McAlpine is no stranger to Red Bull or 3D printing. He first achieved international acclaim for integrating electronics and 3D-printed nanomaterials to create a ‘bionic ear’ designed to hear radio frequencies beyond human capability, and featured in our 20 Mightiest Minds on Earth edition of The Red Bulletin way back in 2012. Now he’s tackling a new sense, touch, and his bionic skin may just save lives.

“Putting this type of ‘bionic skin’ on surgical robots would give surgeons the ability to actually feel during minimally invasive surgeries, which would make surgery easier and more precise instead of just using cameras like they do now. These sensors could also make it easier for other robots to walk and interact with their environment,” McAlpine says.

In a further melding of man and machine, future sensors could be printed directly onto human skin for purposes of health monitoring or to protect soldiers in the field from dangerous chemicals or explosives – the ultimate in wearable tech.

“While we haven’t printed on human skin yet, we were able to print on the curved surface of a model hand using our technique,” McAlpine says. “We also interfaced a printed device with the skin and were surprised that the device was so sensitive that it could detect your pulse in real time.”

The applications are pretty impressive, but how exactly does it work? Well, as you might imagine, it’s not your standard 3D printer.

New technology could print directly on human skin© Shuang-Zhuang Guo and Michael McAlpine, University of Minnesota

Conventional 3D printing using liquid plastic is too rigid and hot to print on skin, so McAlpine and his team print their unique sensing material using a one-of-a-kind printer they built in the lab. The multifunctional printer has four nozzles to print the various specialised 'inks' that make up the layers of the device – a base layer of silicone, top and bottom electrodes made of a conducting ink, a coil-shaped pressure sensor and a sacrificial layer that holds the top layer in place while it sets. The supporting sacrificial layer is later washed away in the final manufacturing process.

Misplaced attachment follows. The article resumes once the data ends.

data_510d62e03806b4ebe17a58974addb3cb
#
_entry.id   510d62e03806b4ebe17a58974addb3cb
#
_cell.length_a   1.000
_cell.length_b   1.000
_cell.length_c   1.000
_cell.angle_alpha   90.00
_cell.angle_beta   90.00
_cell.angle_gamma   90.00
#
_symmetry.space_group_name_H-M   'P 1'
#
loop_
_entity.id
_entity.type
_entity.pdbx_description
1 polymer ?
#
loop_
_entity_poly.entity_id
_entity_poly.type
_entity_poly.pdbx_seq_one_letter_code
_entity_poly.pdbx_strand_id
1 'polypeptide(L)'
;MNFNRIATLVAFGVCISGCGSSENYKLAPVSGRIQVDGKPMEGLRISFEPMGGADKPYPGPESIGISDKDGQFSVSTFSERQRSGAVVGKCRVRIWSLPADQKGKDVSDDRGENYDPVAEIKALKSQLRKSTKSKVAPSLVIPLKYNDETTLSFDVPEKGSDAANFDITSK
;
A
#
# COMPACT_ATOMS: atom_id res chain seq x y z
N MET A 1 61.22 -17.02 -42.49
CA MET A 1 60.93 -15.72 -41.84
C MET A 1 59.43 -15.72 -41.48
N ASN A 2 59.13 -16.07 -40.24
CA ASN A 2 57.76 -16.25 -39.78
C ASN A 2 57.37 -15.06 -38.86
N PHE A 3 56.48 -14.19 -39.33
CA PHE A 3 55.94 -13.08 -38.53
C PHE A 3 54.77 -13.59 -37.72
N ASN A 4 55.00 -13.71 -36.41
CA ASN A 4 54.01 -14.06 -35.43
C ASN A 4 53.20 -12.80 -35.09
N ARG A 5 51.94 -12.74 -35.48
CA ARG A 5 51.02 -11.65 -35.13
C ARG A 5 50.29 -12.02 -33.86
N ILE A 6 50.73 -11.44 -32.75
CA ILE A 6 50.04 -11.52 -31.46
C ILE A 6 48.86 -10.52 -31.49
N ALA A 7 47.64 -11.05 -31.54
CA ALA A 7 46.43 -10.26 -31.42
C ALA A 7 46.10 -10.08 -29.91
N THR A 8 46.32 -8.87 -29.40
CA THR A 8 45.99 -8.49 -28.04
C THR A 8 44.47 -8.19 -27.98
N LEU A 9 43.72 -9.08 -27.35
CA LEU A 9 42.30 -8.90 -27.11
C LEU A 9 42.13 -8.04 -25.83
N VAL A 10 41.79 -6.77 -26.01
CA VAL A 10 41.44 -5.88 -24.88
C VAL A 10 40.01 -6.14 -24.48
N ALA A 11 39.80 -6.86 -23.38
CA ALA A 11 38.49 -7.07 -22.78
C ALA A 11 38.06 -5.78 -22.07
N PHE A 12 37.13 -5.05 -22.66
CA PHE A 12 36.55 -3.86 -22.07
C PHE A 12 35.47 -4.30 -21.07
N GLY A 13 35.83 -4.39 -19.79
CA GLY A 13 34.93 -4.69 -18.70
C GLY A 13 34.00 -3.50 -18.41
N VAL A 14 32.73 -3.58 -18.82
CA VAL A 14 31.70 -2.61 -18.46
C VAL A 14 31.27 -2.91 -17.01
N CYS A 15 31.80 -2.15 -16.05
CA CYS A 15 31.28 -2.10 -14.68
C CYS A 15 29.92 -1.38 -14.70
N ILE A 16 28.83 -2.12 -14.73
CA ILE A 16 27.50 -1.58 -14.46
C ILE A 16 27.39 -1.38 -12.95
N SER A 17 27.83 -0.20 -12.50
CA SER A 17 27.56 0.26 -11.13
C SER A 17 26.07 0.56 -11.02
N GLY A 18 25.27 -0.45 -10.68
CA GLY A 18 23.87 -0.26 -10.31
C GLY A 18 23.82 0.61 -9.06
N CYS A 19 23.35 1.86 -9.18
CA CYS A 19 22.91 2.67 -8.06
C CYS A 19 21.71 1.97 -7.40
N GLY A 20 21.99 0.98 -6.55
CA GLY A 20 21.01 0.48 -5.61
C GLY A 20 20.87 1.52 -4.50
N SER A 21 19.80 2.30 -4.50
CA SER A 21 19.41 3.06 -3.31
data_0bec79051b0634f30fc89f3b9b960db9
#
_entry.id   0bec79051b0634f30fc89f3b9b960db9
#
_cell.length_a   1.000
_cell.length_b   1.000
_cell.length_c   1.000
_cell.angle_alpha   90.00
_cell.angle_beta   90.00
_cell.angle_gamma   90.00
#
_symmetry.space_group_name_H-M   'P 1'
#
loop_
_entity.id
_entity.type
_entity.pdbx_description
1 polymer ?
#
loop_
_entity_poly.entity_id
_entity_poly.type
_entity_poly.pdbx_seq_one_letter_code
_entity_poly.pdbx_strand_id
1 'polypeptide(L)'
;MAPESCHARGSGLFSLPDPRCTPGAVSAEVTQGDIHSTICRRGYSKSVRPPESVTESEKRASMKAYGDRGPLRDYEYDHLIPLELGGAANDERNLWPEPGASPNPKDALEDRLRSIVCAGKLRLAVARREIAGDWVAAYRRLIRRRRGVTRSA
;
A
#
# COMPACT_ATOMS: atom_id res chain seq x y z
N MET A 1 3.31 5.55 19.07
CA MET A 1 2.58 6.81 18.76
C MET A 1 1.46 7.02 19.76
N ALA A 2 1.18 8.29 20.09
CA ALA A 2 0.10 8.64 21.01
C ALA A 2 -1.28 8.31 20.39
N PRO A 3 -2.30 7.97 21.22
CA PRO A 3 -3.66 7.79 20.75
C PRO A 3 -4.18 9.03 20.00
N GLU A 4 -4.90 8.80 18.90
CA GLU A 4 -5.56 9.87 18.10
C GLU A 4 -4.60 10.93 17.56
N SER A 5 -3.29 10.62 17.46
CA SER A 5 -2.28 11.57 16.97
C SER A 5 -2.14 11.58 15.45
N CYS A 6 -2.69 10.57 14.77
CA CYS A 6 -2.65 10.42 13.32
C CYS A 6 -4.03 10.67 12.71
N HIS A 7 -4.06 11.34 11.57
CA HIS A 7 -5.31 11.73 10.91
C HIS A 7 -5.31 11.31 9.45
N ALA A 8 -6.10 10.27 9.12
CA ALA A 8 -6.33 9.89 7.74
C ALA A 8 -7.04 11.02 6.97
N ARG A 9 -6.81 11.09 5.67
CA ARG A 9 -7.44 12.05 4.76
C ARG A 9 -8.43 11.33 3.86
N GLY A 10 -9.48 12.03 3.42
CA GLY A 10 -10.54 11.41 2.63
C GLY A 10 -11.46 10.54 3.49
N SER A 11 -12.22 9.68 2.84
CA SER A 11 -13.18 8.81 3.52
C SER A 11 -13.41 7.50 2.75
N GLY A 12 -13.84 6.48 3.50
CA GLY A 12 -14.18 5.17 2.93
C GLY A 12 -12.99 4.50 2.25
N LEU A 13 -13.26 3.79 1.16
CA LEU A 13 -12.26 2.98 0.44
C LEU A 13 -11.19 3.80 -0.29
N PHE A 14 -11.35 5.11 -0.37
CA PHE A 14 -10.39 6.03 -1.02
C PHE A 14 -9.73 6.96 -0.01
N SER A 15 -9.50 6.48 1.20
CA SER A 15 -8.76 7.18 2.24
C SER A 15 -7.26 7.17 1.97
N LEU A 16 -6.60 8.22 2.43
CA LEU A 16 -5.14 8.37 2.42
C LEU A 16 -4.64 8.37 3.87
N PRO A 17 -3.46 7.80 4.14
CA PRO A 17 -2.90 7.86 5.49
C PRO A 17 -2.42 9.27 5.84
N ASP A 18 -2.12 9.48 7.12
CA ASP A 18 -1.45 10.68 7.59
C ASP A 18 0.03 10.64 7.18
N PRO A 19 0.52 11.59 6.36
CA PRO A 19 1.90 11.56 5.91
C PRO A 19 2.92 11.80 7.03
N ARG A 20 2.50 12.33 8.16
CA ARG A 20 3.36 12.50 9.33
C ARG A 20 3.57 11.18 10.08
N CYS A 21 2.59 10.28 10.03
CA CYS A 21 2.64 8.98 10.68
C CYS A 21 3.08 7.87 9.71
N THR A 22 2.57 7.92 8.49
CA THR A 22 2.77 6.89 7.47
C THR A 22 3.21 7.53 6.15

All the 'inks' used in this process can set at room temperature and the 3D-printed sensors can stretch up to three times their original size.

“With most research, you discover something and then it needs to be scaled up. Sometimes it could be years before it ready for use,” McAlpine explains. “The nice thing about this 3D-printing tool is that the manufacturing is built right into the tool, so this is reality now. We’re starting to integrate these devices directly onto the human body now, and it’s going to completely revolutionise the way people think about 3D printing.”

Sun, 18 Jun 2017 23:40:49 +0000
<![CDATA[If we want bionic limbs that actually work, we might need smarter amputations]]>http://2045.com/news/35151.html35151Prosthetic limbs are advancing in leaps and bounds. They’re becoming computerizedbrain-controlled, and sensational. But as futuristic as these bionic limbs are, users often prefer simpler devices because the fancy ones are hard to control and they don’t provide enough feedback.

If you flex your wrist, even if your eyes are closed, you can feel where your wrist is and how fast you’re flexing it. And if you’re holding a barbell, you can feel how heavy it is. Someone with an artificial wrist can’t feel any of that—instead, she has to constantly keep an eye on her prosthetic to see what it’s doing.

“Those sensations are what we intend to provide back to people with limb amputation,” says Hugh Herr, who creates prosthetic limbs at MIT and wears two bionic legs himself.

Herr and his colleagues argue that part of the reason advanced prosthetics aren’t taking off is because amputation essentially hasn’t changed since the Civil War. In a new paper in Science Robotics, they’ve tested a new amputation procedure that may provide better control of advanced prostheses, as well as sensory feedback.

Typical amputations slice right through a patient’s nerves and muscles, leaving some extra muscle to tuck around the end of the limb for cushioning. Without any organs to stimulate, the severed nerves swell painfully. In addition, the arrangement weakens the electrical signals from the muscle, making it difficult to control some bionic limbs that take their orders from the body’s electrical circuitry.